Finance Department says deep end-2019 tax cuts have drained state coffers – Reuters
- Says tax cuts have made SL one of the countries with the lowest income-to-GDP ratios in the world
- SL’s revenue to GDP ratio fell to 9.1% in 2020 and 8.7% in 2021
- Says SL must implement tough economic reforms to get out of current crisis
- points out that failure to implement the required policy at this stage would be very costly
The Ministry of Finance admitted last week that the sweeping tax cuts introduced by the government of President Gotabaya Rajapaksa were the main reason for the drying up of the state coffers and the biggest contributor to the current economic malaise facing the country. is confronted.
“Government revenue has declined sharply over the past two years for various reasons, including the economic slowdown caused by the COVID-19 pandemic, import restrictions imposed to ease the pressure from the external sector, but above all, due to from the ultra-low tax regime introduced in late 2019 and the easing measures related to COVID-19 in early 2020,” the Ministry of Finance said in a briefing note.
“Even before these tax cuts, Sri Lanka was a country with one of the lowest income-to-GDP ratios in the world, and the tax cuts have moved Sri Lanka closer to the bottom of that list,” a- he added.
The revenue to GDP ratio in 2021 is estimated to have fallen to 8.7% from 9.1% in 2020. However, the country’s budget deficit as a percentage of GDP widened to 11.1% in 2020 and 12, 2% in 2021, resulting in macroeconomic imbalances.
With deteriorating fiscal and macroeconomic conditions, Sri Lanka’s credit ratings have been downgraded successively, which has significantly limited the country’s access to international financial markets.
This led the government to depend on domestic borrowing to finance the growing budget deficit. Domestic financing comes largely from the banking system.
Within the banking system, central bank funding, loosely referred to as money printing, has reached an alarming level, leading to an unprecedented deterioration in the central bank’s balance sheet and causing inflationary and balance pressures. payments.
To get the misguided economy back on track, the Finance Ministry said Sri Lanka needed revenue-based fiscal consolidation and identified the government’s decision to seek assistance from the International Monetary Fund (IMF) as a starting point and catalyst for implementing difficult economic reforms. Sri Lanka has been tarrying for decades. “Cost-based pricing for utilities and the energy sector will need to be implemented, with social safety nets to support vulnerable segments of society. Continued losses from related public enterprises (SOBEs) are increasing the burden on the fiscal sector through contingent liabilities and revenue losses, while creating significant financial pressures on the financial sector.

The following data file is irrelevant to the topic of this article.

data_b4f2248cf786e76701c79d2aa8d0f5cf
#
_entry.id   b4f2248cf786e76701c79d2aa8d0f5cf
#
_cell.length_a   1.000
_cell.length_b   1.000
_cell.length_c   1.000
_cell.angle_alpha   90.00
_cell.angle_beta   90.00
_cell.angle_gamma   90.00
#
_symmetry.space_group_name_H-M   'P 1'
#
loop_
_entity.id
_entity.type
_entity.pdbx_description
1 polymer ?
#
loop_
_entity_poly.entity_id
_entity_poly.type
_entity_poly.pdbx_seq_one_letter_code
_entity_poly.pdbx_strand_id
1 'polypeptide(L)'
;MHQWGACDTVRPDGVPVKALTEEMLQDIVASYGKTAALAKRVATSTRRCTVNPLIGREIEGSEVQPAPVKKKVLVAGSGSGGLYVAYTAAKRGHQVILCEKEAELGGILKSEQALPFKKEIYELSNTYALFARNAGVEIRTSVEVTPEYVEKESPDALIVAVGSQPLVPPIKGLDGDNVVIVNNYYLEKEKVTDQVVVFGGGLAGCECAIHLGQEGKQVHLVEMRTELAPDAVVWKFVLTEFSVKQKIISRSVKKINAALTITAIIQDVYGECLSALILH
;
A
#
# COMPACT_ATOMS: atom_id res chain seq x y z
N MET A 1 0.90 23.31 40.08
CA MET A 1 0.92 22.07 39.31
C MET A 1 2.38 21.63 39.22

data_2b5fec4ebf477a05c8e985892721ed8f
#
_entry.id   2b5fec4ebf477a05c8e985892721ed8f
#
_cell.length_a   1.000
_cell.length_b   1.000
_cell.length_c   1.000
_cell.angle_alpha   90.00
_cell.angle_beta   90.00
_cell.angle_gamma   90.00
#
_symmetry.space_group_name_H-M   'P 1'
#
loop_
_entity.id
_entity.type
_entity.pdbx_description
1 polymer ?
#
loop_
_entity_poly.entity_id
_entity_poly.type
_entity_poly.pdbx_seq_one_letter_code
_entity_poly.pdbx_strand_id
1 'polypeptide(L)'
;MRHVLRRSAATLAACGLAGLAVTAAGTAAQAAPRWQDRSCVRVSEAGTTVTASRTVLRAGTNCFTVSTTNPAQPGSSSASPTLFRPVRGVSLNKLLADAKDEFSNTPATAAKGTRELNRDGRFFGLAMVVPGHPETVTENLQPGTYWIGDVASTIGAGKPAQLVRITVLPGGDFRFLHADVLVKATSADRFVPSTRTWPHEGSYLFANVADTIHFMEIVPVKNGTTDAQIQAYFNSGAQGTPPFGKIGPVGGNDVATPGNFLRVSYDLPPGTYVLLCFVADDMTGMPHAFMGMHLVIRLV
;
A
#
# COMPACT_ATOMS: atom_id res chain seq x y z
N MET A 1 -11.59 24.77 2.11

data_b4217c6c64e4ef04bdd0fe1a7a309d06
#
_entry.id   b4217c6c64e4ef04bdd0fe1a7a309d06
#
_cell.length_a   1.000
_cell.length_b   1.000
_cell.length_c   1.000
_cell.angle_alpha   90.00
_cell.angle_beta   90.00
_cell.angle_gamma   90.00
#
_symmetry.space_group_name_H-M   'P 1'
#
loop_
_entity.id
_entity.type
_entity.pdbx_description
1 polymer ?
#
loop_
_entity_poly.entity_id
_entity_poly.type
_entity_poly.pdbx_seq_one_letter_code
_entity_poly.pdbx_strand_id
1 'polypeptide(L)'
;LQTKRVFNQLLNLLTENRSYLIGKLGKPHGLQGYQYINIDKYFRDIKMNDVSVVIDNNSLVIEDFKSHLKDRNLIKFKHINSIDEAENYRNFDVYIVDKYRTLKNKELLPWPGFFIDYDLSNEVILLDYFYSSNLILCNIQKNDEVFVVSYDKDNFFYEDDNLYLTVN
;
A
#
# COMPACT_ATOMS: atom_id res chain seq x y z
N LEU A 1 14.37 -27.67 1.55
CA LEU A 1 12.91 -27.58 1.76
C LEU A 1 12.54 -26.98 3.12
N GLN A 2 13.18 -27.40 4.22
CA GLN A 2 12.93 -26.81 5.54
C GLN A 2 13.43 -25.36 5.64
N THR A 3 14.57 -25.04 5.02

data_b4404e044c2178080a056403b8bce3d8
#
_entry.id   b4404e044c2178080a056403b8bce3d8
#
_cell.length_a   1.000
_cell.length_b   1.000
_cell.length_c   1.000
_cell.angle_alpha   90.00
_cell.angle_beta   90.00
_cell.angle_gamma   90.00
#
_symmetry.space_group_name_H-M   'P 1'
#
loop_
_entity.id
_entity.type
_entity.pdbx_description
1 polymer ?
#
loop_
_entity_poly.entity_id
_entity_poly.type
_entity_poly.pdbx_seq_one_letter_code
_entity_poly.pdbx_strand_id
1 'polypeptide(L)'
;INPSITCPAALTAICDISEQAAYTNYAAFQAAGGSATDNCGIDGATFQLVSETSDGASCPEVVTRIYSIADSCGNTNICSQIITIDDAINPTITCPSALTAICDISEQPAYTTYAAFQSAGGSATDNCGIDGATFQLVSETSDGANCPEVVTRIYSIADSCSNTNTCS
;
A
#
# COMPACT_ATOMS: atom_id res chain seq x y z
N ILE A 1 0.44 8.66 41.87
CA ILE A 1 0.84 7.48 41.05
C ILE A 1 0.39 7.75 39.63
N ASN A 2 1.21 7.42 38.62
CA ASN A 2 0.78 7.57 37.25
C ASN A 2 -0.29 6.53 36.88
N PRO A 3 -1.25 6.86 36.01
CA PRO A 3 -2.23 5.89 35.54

Given the country’s financial situation, divestment from underutilized and non-strategic state assets, including unproductive state-owned enterprises, will also be necessary,” the briefing note states.
The Ministry of Finance has warned that failure to implement the required policy reforms at this critical stage will be very costly.
Finance Minister Ali Sabry has already said that all taxes will soon be raised to at least pre-2019 levels, but has indicated that the increase in value added tax (VAT) may be delayed. However, in implementing these tough reforms, the Ministry of Finance noted that the country and its citizens will have to go through a difficult period.
“Given tighter fiscal and monetary conditions, as well as more market-based pricing, strong social safety nets need to be designed and implemented,” the briefing note said.